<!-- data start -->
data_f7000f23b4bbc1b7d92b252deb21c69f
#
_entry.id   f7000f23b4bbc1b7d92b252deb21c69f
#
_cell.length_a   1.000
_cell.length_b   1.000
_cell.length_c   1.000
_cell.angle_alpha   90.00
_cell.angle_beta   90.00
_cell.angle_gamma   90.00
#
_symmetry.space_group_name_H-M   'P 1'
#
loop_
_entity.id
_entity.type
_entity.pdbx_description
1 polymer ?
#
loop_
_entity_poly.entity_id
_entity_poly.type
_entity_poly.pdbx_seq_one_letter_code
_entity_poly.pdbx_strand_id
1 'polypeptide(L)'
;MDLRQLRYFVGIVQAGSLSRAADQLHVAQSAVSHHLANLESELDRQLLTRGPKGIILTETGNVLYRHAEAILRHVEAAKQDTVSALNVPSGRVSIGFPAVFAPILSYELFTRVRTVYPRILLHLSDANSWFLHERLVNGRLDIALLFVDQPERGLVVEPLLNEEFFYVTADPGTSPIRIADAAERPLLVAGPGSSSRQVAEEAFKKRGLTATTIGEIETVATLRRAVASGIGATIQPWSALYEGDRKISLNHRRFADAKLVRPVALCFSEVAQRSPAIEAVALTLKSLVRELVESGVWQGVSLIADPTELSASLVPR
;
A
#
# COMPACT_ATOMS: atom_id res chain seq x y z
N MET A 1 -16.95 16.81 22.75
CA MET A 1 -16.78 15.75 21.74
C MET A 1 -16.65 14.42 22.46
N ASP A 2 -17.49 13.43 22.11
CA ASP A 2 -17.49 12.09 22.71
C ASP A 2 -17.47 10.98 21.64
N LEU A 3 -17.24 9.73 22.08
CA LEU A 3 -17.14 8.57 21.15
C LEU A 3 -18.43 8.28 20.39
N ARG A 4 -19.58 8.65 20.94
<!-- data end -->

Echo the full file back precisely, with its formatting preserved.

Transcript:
data_f7000f23b4bbc1b7d92b252deb21c69f
#
_entry.id   f7000f23b4bbc1b7d92b252deb21c69f
#
_cell.length_a   1.000
_cell.length_b   1.000
_cell.length_c   1.000
_cell.angle_alpha   90.00
_cell.angle_beta   90.00
_cell.angle_gamma   90.00
#
_symmetry.space_group_name_H-M   'P 1'
#
loop_
_entity.id
_entity.type
_entity.pdbx_description
1 polymer ?
#
loop_
_entity_poly.entity_id
_entity_poly.type
_entity_poly.pdbx_seq_one_letter_code
_entity_poly.pdbx_strand_id
1 'polypeptide(L)'
;MDLRQLRYFVGIVQAGSLSRAADQLHVAQSAVSHHLANLESELDRQLLTRGPKGIILTETGNVLYRHAEAILRHVEAAKQDTVSALNVPSGRVSIGFPAVFAPILSYELFTRVRTVYPRILLHLSDANSWFLHERLVNGRLDIALLFVDQPERGLVVEPLLNEEFFYVTADPGTSPIRIADAAERPLLVAGPGSSSRQVAEEAFKKRGLTATTIGEIETVATLRRAVASGIGATIQPWSALYEGDRKISLNHRRFADAKLVRPVALCFSEVAQRSPAIEAVALTLKSLVRELVESGVWQGVSLIADPTELSASLVPR
;
A
#
# COMPACT_ATOMS: atom_id res chain seq x y z
N MET A 1 -16.95 16.81 22.75
CA MET A 1 -16.78 15.75 21.74
C MET A 1 -16.65 14.42 22.46
N ASP A 2 -17.49 13.43 22.11
CA ASP A 2 -17.49 12.09 22.71
C ASP A 2 -17.47 10.98 21.64
N LEU A 3 -17.24 9.73 22.08
CA LEU A 3 -17.14 8.57 21.15
C LEU A 3 -18.43 8.28 20.39
N ARG A 4 -19.58 8.65 20.94